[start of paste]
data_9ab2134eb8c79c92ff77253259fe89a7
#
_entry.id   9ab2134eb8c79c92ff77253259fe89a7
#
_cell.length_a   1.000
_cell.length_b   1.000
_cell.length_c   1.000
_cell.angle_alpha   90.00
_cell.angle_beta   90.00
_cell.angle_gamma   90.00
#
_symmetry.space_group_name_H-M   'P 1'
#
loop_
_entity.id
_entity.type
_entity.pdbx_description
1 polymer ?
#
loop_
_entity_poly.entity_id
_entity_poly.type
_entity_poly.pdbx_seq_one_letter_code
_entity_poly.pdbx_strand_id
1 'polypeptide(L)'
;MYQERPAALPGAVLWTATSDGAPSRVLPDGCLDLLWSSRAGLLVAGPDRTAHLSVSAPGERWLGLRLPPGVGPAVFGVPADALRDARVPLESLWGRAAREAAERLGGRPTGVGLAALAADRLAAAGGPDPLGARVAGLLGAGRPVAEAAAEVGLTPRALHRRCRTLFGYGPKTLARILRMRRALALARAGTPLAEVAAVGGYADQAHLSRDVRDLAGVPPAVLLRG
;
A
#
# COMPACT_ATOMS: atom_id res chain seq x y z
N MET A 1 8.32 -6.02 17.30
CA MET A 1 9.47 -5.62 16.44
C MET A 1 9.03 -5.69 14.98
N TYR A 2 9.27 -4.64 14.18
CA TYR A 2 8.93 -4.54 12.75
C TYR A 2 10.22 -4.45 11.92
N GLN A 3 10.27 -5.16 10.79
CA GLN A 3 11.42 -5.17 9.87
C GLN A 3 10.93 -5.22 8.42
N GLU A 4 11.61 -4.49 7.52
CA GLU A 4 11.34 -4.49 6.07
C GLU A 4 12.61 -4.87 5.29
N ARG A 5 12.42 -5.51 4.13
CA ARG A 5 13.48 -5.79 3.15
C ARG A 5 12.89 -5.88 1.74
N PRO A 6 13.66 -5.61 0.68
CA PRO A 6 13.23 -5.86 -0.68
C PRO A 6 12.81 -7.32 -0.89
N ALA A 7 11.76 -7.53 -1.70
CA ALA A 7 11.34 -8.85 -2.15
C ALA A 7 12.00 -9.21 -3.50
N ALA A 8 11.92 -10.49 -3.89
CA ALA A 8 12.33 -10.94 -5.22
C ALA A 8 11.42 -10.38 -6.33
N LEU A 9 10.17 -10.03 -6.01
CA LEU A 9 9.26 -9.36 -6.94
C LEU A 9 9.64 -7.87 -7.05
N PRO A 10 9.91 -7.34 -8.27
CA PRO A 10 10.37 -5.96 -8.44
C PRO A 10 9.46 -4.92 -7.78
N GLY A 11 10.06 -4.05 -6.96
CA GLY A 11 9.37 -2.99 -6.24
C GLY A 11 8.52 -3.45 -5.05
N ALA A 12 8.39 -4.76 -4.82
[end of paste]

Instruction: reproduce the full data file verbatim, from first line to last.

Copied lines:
data_9ab2134eb8c79c92ff77253259fe89a7
#
_entry.id   9ab2134eb8c79c92ff77253259fe89a7
#
_cell.length_a   1.000
_cell.length_b   1.000
_cell.length_c   1.000
_cell.angle_alpha   90.00
_cell.angle_beta   90.00
_cell.angle_gamma   90.00
#
_symmetry.space_group_name_H-M   'P 1'
#
loop_
_entity.id
_entity.type
_entity.pdbx_description
1 polymer ?
#
loop_
_entity_poly.entity_id
_entity_poly.type
_entity_poly.pdbx_seq_one_letter_code
_entity_poly.pdbx_strand_id
1 'polypeptide(L)'
;MYQERPAALPGAVLWTATSDGAPSRVLPDGCLDLLWSSRAGLLVAGPDRTAHLSVSAPGERWLGLRLPPGVGPAVFGVPADALRDARVPLESLWGRAAREAAERLGGRPTGVGLAALAADRLAAAGGPDPLGARVAGLLGAGRPVAEAAAEVGLTPRALHRRCRTLFGYGPKTLARILRMRRALALARAGTPLAEVAAVGGYADQAHLSRDVRDLAGVPPAVLLRG
;
A
#
# COMPACT_ATOMS: atom_id res chain seq x y z
N MET A 1 8.32 -6.02 17.30
CA MET A 1 9.47 -5.62 16.44
C MET A 1 9.03 -5.69 14.98
N TYR A 2 9.27 -4.64 14.18
CA TYR A 2 8.93 -4.54 12.75
C TYR A 2 10.22 -4.45 11.92
N GLN A 3 10.27 -5.16 10.79
CA GLN A 3 11.42 -5.17 9.87
C GLN A 3 10.93 -5.22 8.42
N GLU A 4 11.61 -4.49 7.52
CA GLU A 4 11.34 -4.49 6.07
C GLU A 4 12.61 -4.87 5.29
N ARG A 5 12.42 -5.51 4.13
CA ARG A 5 13.48 -5.79 3.15
C ARG A 5 12.89 -5.88 1.74
N PRO A 6 13.66 -5.61 0.68
CA PRO A 6 13.23 -5.86 -0.68
C PRO A 6 12.81 -7.32 -0.89
N ALA A 7 11.76 -7.53 -1.70
CA ALA A 7 11.34 -8.85 -2.15
C ALA A 7 12.00 -9.21 -3.50
N ALA A 8 11.92 -10.49 -3.89
CA ALA A 8 12.33 -10.94 -5.22
C ALA A 8 11.42 -10.38 -6.33
N LEU A 9 10.17 -10.03 -6.01
CA LEU A 9 9.26 -9.36 -6.94
C LEU A 9 9.64 -7.87 -7.05
N PRO A 10 9.91 -7.34 -8.27
CA PRO A 10 10.37 -5.96 -8.44
C PRO A 10 9.46 -4.92 -7.78
N GLY A 11 10.06 -4.05 -6.96
CA GLY A 11 9.37 -2.99 -6.24
C GLY A 11 8.52 -3.45 -5.05
N ALA A 12 8.39 -4.76 -4.82